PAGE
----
Dust grains older than our Sun found in asteroid Ryugu samples

Washington, DC— Microscopic grains of historic materials that predate our Sun’s start had been present in samples returned from the asteroid Ryugu by the Hayabusa2 mission, based on new work from a world staff led by Carnegie’s Jens Barosch and Larry Nittler and revealed in The Astrophysical Journal Letters.  

Named after a Japanese folktale, Ryugu is a near-Earth object formed sort of like a spinning high that orbits the Sun each 16 months. Hayabusa2 was the primary mission to convey materials again to Earth from a primitive asteroid, providing distinctive perception into the chemical make-up of the constructing blocks from which our Solar System was fashioned.

“Different types of presolar grains originated from different types of stars and stellar processes, which we can identify from their isotopic signatures,” Barosch defined. Isotopes are variations of parts with the identical variety of protons, however a unique variety of neutrons.

He added: “The opportunity to identify and study these grains in the lab can help us understand the astrophysical phenomena that shaped our Solar System, as well as other cosmic objects.”

Each era of stars seeds the uncooked materials from which the following era is born. Like a phoenix rising from the ashes, our Sun originated greater than 4.5 billion years in the past when a supernova explosion spewed materials right into a preexisting cloud of fuel and dirt, inflicting it to break down in on itself. The remnants of this course of fashioned a rotating disk of fabric across the child Sun from which the planets and different objects coalesced—together with the mum or dad our bodies that finally crashed into one another and broke aside to turn into asteroids and meteorites.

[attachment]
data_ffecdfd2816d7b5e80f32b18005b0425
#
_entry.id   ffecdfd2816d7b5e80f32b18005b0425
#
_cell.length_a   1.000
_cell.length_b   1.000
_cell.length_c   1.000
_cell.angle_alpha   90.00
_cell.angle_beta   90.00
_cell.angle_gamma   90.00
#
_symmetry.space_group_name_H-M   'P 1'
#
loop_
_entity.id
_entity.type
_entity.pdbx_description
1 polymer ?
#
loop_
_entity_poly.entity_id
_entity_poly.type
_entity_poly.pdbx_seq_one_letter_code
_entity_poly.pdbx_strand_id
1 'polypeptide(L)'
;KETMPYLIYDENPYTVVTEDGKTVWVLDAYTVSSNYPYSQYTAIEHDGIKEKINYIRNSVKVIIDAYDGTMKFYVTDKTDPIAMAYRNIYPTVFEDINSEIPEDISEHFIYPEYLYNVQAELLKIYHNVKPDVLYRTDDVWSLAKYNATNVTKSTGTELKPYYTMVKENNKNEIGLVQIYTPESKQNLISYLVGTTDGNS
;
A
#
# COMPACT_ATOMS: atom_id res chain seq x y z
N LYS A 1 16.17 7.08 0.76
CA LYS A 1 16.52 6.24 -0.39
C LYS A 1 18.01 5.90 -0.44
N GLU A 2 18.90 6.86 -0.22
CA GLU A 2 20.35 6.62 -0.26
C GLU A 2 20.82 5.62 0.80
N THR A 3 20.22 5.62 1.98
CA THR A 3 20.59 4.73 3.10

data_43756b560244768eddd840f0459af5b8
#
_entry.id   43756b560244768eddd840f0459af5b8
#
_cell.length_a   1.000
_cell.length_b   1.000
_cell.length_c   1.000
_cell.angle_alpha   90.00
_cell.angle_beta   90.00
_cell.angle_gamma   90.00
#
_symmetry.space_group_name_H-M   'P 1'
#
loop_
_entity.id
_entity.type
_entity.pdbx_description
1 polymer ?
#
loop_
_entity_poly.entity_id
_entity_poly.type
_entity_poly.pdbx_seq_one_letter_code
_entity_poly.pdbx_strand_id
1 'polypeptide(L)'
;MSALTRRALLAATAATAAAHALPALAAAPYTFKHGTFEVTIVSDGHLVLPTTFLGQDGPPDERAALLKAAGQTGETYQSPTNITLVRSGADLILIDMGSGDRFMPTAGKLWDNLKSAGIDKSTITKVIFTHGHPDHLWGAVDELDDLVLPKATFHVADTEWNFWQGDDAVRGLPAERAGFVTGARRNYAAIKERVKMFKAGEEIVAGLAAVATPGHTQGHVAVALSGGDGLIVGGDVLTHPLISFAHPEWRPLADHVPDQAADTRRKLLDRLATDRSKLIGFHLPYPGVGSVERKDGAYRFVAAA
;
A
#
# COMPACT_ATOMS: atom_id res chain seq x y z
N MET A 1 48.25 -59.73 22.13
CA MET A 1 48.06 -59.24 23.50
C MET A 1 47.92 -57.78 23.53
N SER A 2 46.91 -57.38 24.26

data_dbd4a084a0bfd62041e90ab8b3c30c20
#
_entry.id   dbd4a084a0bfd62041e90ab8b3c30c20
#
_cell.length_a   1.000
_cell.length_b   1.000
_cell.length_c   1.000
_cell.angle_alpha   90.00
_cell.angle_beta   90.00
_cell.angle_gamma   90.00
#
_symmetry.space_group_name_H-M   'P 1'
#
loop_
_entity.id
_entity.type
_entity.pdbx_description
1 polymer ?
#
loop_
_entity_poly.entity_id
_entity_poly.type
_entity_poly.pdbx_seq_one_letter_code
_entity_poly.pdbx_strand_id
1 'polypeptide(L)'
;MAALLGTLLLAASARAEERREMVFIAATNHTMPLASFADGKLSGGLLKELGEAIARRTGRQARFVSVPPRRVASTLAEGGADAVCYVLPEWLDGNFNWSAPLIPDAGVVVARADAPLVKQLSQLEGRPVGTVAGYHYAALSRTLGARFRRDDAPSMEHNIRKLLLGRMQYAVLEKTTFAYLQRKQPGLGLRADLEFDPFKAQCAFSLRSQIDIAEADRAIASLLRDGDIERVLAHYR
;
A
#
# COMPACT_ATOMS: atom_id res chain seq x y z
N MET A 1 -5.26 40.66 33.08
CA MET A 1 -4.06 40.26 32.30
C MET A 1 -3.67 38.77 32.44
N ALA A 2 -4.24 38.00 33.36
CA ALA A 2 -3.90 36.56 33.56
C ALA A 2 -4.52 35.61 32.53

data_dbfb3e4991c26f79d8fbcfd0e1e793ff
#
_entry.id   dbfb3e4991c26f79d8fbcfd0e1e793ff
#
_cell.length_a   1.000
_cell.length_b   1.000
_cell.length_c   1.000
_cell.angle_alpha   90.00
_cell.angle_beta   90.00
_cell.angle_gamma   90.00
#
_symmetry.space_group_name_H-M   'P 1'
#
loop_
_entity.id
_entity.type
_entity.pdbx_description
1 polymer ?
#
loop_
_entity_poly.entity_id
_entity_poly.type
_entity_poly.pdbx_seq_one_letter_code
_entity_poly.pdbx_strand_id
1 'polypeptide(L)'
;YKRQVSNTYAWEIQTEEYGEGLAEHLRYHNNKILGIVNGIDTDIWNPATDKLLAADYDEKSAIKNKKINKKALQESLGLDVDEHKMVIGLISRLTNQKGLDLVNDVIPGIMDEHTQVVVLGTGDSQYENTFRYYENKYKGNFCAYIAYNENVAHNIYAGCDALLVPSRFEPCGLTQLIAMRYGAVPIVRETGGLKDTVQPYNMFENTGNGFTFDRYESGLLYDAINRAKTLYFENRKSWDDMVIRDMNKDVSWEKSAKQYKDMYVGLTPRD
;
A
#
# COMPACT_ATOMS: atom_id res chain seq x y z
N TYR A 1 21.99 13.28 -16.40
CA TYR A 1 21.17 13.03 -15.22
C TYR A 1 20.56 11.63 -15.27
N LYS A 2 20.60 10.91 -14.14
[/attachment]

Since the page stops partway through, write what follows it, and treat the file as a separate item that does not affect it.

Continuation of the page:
The Hayabusa2 samples enable scientists to probe Ryugu’s make-up with refined microanalytical devices and evaluate it to materials present in primitive meteorites referred to as carbonaceous chondrites which have crashed to Earth.

The staff detected all of the beforehand identified sorts of presolar grains—together with one shock, a silicate that’s simply destroyed by chemical processing that’s anticipated to have occurred on the asteroid’s mum or dad physique. It was present in a less-chemically-altered fragment that possible shielded it from such exercise.

“The compositions and abundances of the presolar grains we found in the Ryugu samples are similar to what we’ve previously found in carbonaceous chondrites,” defined Nittler, who undertook this work at Carnegie, however just lately moved to Arizona State University. “This gives us a more complete picture of our Solar System’s formative processes that can inform models and future experiments on Hayabusa2 samples, as well as other meteorites.”

Other Carnegie co-authors embrace Jianhua Wang, Conel Alexander, Richard Carlson, and George Cody.


This work was carried out beneath the auspices of the Hayabusa2 Initial Analysis Team, particularly the Chemistry sub-team led by Prof. H. Yurimoto and the Macromolecule sub-team led by Prof. H. Yabuta. This work was funded partly by NASA.

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